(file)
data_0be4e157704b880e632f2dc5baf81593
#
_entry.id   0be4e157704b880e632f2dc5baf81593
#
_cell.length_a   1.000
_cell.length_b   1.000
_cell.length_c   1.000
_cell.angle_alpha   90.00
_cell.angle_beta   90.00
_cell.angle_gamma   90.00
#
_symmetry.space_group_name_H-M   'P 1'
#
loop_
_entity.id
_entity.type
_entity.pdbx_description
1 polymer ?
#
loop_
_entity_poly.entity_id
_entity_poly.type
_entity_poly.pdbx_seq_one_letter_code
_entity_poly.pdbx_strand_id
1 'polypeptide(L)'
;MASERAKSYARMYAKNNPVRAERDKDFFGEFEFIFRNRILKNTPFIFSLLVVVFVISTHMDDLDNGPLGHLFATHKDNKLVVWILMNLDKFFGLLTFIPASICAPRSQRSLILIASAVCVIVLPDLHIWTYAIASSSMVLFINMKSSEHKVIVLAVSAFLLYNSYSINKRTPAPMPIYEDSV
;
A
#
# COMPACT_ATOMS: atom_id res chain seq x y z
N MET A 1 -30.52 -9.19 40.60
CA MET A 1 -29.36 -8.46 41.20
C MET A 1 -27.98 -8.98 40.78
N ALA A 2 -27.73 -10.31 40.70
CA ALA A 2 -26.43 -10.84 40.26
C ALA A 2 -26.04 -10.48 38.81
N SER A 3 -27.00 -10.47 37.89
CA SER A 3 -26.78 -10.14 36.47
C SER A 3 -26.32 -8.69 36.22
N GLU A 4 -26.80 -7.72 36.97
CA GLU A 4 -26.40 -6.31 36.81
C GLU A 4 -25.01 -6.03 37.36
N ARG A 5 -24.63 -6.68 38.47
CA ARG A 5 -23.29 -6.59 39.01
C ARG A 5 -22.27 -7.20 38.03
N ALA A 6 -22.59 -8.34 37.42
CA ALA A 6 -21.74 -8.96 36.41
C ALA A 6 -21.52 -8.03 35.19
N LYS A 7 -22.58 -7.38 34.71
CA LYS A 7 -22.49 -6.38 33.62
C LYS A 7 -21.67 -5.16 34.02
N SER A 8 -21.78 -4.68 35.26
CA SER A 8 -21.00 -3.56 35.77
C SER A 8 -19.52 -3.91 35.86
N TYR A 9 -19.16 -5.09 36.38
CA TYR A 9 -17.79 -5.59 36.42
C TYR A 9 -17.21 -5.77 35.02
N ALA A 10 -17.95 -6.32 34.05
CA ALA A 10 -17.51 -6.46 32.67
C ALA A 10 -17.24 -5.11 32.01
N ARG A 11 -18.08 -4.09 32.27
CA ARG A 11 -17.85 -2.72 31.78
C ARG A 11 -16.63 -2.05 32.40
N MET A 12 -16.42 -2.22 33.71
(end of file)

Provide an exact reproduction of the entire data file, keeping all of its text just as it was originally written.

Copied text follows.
data_0be4e157704b880e632f2dc5baf81593
#
_entry.id   0be4e157704b880e632f2dc5baf81593
#
_cell.length_a   1.000
_cell.length_b   1.000
_cell.length_c   1.000
_cell.angle_alpha   90.00
_cell.angle_beta   90.00
_cell.angle_gamma   90.00
#
_symmetry.space_group_name_H-M   'P 1'
#
loop_
_entity.id
_entity.type
_entity.pdbx_description
1 polymer ?
#
loop_
_entity_poly.entity_id
_entity_poly.type
_entity_poly.pdbx_seq_one_letter_code
_entity_poly.pdbx_strand_id
1 'polypeptide(L)'
;MASERAKSYARMYAKNNPVRAERDKDFFGEFEFIFRNRILKNTPFIFSLLVVVFVISTHMDDLDNGPLGHLFATHKDNKLVVWILMNLDKFFGLLTFIPASICAPRSQRSLILIASAVCVIVLPDLHIWTYAIASSSMVLFINMKSSEHKVIVLAVSAFLLYNSYSINKRTPAPMPIYEDSV
;
A
#
# COMPACT_ATOMS: atom_id res chain seq x y z
N MET A 1 -30.52 -9.19 40.60
CA MET A 1 -29.36 -8.46 41.20
C MET A 1 -27.98 -8.98 40.78
N ALA A 2 -27.73 -10.31 40.70
CA ALA A 2 -26.43 -10.84 40.26
C ALA A 2 -26.04 -10.48 38.81
N SER A 3 -27.00 -10.47 37.89
CA SER A 3 -26.78 -10.14 36.47
C SER A 3 -26.32 -8.69 36.22
N GLU A 4 -26.80 -7.72 36.97
CA GLU A 4 -26.40 -6.31 36.81
C GLU A 4 -25.01 -6.03 37.36
N ARG A 5 -24.63 -6.68 38.47
CA ARG A 5 -23.29 -6.59 39.01
C ARG A 5 -22.27 -7.20 38.03
N ALA A 6 -22.59 -8.34 37.42
CA ALA A 6 -21.74 -8.96 36.41
C ALA A 6 -21.52 -8.03 35.19
N LYS A 7 -22.58 -7.38 34.71
CA LYS A 7 -22.49 -6.38 33.62
C LYS A 7 -21.67 -5.16 34.02
N SER A 8 -21.78 -4.68 35.26
CA SER A 8 -21.00 -3.56 35.77
C SER A 8 -19.52 -3.91 35.86
N TYR A 9 -19.16 -5.09 36.38
CA TYR A 9 -17.79 -5.59 36.42
C TYR A 9 -17.21 -5.77 35.02
N ALA A 10 -17.95 -6.32 34.05
CA ALA A 10 -17.51 -6.46 32.67
C ALA A 10 -17.24 -5.11 32.01
N ARG A 11 -18.08 -4.09 32.27
CA ARG A 11 -17.85 -2.72 31.78
C ARG A 11 -16.63 -2.05 32.40
N MET A 12 -16.42 -2.22 33.71